Market income is what people earn (or get paid if you think the two sums are likely to be different). Disposable income is what people have left after the influence of the tax and benefits/welfare system. Between the top and the middle market income inequality has roared away, yes it has. But disposable income inequality has been pretty much flat since 1996. This isn’t evidence of some great plague of inequality infecting our society. Rather, it’s pretty good evidence that the tax and benefits system is ameliorating rather successfully the increase in market income inequality.

    The second chart is showing the same for the bottom to the middle. And there again market income inequality has been rising while disposable income inequality has been nearly flat since 1983. Clearly, our welfare system is doing something right in dampening down the inequalities being caused in that market.
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    May 08, 2014 3:50 AM GMT
    On Piketty:
    http://gregmankiw.blogspot.com/2014/04/first-thoughts-on-piketty.html

    The book has three main elements:
    A history of inequality and wealth.
    A forecast of how things will evolve over the next century
    Policy recommendations, such as a global tax on wealth.
    Point 1 is a significant contribution. I like this part of the book a lot.

    Point 2 is highly conjectural. Economists are really bad at such things. In particular, the leap from r>g to the conclusion of a growing role of inheritance in society seems too large to me. Many capital owners consume much of the return on their capital, so wealth does not grow at rate r. This consumption ranges from fancy cars and luxurious vacations to generous charitable giving. In addition, unless mating is perfectly assortative, or we return to an era of primogeniture, wealth per family shrinks as it is split among children. So, from my perspective, Piketty tries to draw way too much from r>g.
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    May 08, 2014 3:58 AM GMT
    Manufacturing a crisis:
    http://fivethirtyeight.com/datalab/inequality-booms-on-msnbc-and-fox-news-cnns-looking-for-flight-370/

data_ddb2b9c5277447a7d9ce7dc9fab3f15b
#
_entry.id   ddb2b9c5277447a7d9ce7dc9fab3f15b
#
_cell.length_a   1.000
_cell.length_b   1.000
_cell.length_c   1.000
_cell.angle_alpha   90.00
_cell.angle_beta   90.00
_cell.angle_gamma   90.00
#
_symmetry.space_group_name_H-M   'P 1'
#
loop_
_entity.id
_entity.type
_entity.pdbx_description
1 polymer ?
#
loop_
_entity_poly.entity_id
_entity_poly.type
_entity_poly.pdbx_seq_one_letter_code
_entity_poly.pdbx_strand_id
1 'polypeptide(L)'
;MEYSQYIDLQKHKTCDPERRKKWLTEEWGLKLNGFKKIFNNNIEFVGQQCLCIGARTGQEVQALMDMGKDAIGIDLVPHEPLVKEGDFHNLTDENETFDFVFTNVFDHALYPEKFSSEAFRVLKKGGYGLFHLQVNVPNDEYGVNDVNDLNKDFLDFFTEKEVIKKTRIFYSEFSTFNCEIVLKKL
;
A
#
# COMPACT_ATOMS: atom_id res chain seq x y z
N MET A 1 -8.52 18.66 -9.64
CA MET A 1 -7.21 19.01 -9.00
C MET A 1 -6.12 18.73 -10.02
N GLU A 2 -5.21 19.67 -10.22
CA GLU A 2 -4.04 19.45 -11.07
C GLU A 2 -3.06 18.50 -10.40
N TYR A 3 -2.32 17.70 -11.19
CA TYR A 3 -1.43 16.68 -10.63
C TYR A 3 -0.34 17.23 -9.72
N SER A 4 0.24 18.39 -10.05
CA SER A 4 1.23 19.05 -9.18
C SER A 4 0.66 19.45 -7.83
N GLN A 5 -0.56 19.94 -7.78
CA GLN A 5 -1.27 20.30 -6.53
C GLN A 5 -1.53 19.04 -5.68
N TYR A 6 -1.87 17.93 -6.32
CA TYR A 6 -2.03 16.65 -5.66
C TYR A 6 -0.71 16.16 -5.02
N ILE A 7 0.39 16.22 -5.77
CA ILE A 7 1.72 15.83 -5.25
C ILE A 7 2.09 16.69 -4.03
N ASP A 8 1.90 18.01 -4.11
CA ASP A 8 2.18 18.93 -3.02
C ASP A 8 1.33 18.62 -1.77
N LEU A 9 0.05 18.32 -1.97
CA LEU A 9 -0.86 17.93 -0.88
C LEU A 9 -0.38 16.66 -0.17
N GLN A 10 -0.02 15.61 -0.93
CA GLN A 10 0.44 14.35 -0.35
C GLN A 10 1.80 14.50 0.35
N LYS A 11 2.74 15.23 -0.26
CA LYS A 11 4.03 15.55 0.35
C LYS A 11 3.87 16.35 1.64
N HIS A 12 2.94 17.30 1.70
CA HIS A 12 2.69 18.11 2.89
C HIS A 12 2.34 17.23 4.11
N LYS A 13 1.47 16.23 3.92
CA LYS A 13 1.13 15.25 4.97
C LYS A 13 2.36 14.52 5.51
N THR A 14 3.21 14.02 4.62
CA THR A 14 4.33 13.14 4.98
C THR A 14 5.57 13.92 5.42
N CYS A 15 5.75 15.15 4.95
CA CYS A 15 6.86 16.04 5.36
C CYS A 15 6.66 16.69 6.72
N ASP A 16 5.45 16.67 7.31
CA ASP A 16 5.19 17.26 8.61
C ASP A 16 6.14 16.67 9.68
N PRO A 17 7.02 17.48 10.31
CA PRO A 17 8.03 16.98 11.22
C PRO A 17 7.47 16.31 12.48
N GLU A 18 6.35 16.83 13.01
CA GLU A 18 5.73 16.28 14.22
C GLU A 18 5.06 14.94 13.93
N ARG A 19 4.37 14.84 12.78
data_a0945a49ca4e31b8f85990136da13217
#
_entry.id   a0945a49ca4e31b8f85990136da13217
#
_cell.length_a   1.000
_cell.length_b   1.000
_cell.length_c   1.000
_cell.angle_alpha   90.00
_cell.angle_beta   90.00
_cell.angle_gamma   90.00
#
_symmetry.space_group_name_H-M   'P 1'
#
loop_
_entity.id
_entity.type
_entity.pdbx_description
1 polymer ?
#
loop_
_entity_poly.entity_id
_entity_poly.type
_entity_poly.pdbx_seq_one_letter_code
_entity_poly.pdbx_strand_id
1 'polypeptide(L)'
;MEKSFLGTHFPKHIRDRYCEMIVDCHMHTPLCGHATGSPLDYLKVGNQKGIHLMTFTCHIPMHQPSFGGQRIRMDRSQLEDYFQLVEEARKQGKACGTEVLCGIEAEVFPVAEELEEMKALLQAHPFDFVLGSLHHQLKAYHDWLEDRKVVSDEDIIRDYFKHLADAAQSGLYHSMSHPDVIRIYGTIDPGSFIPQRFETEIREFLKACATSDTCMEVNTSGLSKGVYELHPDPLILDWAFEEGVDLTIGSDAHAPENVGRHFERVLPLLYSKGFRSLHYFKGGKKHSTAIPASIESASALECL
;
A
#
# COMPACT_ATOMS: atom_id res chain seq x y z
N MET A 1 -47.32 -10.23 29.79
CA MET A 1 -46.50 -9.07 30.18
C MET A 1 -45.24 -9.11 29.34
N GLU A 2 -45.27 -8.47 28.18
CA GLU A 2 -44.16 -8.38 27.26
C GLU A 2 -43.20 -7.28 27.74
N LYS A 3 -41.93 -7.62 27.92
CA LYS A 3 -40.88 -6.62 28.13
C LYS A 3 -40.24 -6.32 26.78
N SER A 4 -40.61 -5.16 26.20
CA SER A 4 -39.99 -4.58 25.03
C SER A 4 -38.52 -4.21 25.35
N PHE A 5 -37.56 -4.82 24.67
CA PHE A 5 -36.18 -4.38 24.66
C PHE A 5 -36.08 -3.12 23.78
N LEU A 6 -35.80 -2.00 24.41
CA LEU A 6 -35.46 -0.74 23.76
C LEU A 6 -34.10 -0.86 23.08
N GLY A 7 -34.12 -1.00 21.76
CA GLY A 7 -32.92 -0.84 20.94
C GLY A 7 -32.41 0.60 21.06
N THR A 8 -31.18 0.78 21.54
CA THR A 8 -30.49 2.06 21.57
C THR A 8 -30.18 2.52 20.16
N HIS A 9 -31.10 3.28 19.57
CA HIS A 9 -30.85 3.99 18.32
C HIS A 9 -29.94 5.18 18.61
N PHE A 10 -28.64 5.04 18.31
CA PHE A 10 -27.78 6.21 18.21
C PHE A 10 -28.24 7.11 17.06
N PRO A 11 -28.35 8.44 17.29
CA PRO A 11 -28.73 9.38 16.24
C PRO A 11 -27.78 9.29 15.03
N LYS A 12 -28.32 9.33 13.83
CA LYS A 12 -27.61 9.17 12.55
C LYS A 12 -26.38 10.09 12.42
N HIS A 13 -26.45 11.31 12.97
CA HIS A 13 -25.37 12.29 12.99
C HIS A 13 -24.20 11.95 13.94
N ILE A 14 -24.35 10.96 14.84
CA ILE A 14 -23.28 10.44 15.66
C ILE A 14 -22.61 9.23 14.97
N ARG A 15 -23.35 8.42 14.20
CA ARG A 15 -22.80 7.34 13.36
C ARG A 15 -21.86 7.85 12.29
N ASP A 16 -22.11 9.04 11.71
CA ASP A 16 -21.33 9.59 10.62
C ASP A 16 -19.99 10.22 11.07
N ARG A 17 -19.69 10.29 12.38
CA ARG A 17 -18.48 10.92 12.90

silver-datalab-inequalitymsnbcfox-11.png
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    May 08, 2014 11:17 PM GMT
    A critique on Piketty here:

    http://www.realclearmarkets.com/articles/2014/04/22/the_systematic_errors_in_thomas_pikettys_new_book_101016.html
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    May 10, 2014 5:25 PM GMT
    Obviously not... especially if it's not a problem?

    The Piketty Problem: Why taxing the rich won't solve inequality
    http://finance.fortune.cnn.com/2014/05/09/the-piketty-problem-why-taxing-the-rich-wont-solve-inequality/
    Economist Thomas Piketty is proposing a global wealth tax to battle inequality, but that won't help Americans build wealth. It's time U.S. policymakers helped all households save more.
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    May 10, 2014 7:35 PM GMT
    Another damning critique of Piketty and his supporters:

    http://gregmankiw.blogspot.com/2014/05/rogoff-on-piketty.html
    Would Piketty’s followers be nearly as enthusiastic about his proposed progressive global wealth tax if it were aimed at correcting the huge disparities between the richest countries and the poorest, instead of between those who are well off by global standards and the ultra-wealthy?
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    May 10, 2014 9:34 PM GMT
    riddler78 saidInequality isn't a problem.


    hungry-child_pic.png
    Be sure and explain that to her.